An English professor from Michigan, a stay-at-home mom from Indianapolis and a nurse from Fishers, Ind., all used to call Bloomington home.
This weekend, former Marching Hundred members David Stokdyk and Leah Moebius Trigg and former Redstepper Terri Fancher will join their friends and fellow alumni on the Quarry Field during the IU Homecoming weekend.
“I’m one of those every-year people,” Trigg said. “Next thing you know, you’re out of college, and then you’re back.”
Trigg is also the Marching Hundred Alumni Band president. A former drum major and trumpet player, Stokdyk grew up hoping to go to IU. After four years as a Marching Hundred member, Stokdyk said he had no doubt he would join the Alumni Band.
“It was just a really great excuse to go to Bloomington and see everyone,” Stokdyk said. “Being in the Hundred and representing the traditions gives you a stronger feeling of IU pride.”
All three alumni voiced their love for IU and their anticipation of returning.
“You kind of feel like you’re part of it for one weekend, and the current band looks at you and thinks, ‘There’s all the old people,’” Trigg said with a laugh. “And they think, ‘I’ll never be that old,’ but they will be.”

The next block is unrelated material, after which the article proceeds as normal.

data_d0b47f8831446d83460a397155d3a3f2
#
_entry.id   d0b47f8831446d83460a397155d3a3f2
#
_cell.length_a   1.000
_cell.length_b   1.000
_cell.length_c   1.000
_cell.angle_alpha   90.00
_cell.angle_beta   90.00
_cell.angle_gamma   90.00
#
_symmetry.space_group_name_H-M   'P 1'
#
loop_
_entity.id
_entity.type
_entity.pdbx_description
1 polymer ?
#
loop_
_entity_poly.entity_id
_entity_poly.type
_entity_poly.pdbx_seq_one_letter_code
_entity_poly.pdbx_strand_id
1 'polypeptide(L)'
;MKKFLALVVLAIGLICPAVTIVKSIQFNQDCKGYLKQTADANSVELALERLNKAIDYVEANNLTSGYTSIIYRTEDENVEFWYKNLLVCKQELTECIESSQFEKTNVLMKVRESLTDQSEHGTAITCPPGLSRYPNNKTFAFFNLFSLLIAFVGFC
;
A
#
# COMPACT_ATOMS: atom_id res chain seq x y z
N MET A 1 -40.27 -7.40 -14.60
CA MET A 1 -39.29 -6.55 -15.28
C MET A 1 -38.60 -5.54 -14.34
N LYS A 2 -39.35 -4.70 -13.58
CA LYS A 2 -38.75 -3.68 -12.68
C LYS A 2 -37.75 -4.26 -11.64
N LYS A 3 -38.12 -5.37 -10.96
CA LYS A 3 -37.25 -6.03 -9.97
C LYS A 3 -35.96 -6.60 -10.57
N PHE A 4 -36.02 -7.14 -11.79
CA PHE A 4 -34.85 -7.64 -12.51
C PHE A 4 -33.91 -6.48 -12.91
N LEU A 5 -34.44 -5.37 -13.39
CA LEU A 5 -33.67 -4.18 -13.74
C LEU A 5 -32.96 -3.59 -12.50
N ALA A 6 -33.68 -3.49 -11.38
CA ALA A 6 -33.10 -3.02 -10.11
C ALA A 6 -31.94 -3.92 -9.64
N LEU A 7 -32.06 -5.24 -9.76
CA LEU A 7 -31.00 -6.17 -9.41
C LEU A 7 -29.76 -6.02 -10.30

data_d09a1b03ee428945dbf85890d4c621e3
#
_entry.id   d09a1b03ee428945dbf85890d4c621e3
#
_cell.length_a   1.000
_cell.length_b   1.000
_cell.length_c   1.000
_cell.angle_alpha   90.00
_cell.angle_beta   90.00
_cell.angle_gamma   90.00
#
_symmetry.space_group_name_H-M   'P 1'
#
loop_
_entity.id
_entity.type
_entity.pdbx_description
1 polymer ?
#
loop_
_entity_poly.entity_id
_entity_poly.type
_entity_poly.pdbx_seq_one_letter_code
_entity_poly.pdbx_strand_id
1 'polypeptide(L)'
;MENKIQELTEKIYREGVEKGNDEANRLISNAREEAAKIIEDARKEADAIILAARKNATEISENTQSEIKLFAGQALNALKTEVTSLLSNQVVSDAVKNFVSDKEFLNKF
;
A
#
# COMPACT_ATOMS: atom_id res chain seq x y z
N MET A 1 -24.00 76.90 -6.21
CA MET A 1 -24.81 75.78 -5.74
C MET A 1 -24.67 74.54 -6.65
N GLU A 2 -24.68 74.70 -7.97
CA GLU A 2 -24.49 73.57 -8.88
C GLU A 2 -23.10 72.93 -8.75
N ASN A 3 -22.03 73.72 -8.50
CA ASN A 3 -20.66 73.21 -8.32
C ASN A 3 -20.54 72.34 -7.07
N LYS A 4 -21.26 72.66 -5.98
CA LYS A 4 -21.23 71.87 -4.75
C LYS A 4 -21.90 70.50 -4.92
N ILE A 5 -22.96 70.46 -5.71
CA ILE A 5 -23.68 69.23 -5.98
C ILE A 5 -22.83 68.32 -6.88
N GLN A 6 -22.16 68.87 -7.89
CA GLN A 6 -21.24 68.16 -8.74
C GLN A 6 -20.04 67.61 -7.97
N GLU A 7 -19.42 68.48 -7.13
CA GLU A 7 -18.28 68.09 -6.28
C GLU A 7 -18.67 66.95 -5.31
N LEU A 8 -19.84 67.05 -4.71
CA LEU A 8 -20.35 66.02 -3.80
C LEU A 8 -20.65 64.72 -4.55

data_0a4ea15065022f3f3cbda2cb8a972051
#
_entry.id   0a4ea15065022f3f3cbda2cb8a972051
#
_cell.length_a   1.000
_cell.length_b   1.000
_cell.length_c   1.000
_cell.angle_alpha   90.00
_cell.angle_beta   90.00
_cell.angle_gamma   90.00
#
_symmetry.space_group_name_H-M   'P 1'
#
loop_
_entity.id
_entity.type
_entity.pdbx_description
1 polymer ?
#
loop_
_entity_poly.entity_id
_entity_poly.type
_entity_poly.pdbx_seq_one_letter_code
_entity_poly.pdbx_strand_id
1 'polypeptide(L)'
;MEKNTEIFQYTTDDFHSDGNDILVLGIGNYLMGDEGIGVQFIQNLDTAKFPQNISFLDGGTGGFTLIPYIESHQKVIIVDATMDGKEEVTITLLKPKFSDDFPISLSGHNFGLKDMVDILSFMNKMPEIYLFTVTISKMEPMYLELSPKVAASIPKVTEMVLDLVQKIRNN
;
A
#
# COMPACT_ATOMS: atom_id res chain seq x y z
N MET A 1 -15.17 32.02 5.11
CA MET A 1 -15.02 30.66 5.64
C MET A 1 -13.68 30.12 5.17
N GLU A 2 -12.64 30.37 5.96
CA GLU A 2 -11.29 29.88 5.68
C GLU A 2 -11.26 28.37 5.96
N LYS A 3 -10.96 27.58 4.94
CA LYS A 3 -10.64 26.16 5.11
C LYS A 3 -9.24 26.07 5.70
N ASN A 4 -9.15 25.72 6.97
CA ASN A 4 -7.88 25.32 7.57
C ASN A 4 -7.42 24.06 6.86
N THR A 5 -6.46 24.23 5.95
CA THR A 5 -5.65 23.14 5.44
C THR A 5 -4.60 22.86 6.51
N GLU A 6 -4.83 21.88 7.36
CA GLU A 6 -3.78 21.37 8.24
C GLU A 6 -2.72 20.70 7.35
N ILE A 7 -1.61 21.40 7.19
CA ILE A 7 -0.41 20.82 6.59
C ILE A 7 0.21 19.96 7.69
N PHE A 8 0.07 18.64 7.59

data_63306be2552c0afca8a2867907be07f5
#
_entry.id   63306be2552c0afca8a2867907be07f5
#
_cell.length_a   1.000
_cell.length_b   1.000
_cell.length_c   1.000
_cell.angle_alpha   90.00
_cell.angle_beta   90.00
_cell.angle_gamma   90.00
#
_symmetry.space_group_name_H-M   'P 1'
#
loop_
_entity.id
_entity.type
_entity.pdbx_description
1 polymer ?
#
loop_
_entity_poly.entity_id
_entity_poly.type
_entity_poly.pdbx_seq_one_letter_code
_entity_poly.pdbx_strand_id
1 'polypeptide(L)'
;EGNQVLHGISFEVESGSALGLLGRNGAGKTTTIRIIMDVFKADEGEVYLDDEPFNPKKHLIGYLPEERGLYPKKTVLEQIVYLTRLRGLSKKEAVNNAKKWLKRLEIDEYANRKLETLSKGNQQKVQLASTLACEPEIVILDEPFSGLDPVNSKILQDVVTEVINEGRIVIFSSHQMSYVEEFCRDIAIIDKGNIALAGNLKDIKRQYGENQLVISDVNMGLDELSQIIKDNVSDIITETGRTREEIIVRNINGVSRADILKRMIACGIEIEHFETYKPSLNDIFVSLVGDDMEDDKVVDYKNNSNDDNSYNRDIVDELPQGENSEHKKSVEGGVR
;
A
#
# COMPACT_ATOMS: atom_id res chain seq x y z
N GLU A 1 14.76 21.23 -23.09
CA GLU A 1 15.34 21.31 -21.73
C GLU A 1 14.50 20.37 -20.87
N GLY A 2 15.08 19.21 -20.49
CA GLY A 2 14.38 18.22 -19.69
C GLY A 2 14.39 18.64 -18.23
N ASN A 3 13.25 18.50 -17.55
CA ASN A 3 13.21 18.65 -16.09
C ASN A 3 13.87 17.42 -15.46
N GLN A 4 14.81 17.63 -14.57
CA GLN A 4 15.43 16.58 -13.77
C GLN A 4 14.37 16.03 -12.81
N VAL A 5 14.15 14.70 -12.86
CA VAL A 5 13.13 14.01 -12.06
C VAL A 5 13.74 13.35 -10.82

Every fall, Fancher said she plans her vacation around Homecoming so she can join fellow Redstepper alumnae kicking on the sidelines and dancing a two-minute routine during the pre-game show. Performing at the game holds a new meaning to Fancher after winning an 11-year battle with cancer, she said. Fancher has returned for every Homecoming game since 1999.
“It makes it even more special that I’ve been able to do this,” Fancher said. “When I stand on the sidelines, and the Marching Hundred starts playing, I get very tearful, especially when they play the alma mater.”
Fancher is one of the first Redsteppers that joined shortly after the group’s inception in 1972. As a pioneer member, she helped pick the group’s current name, which is based off the red go-go boots the girls wore at the time. The only difference between now and then is Fancher’s flexibility.
“I can still get my legs up to my shoulders, but now it’s not as high as it used to be,” she said.
During Homecoming weekend, spectators can find some Marching Hundred Alumni Band members at the Friday parade. Because of the distance and travel, more alumni will play at the Homecoming game Saturday.
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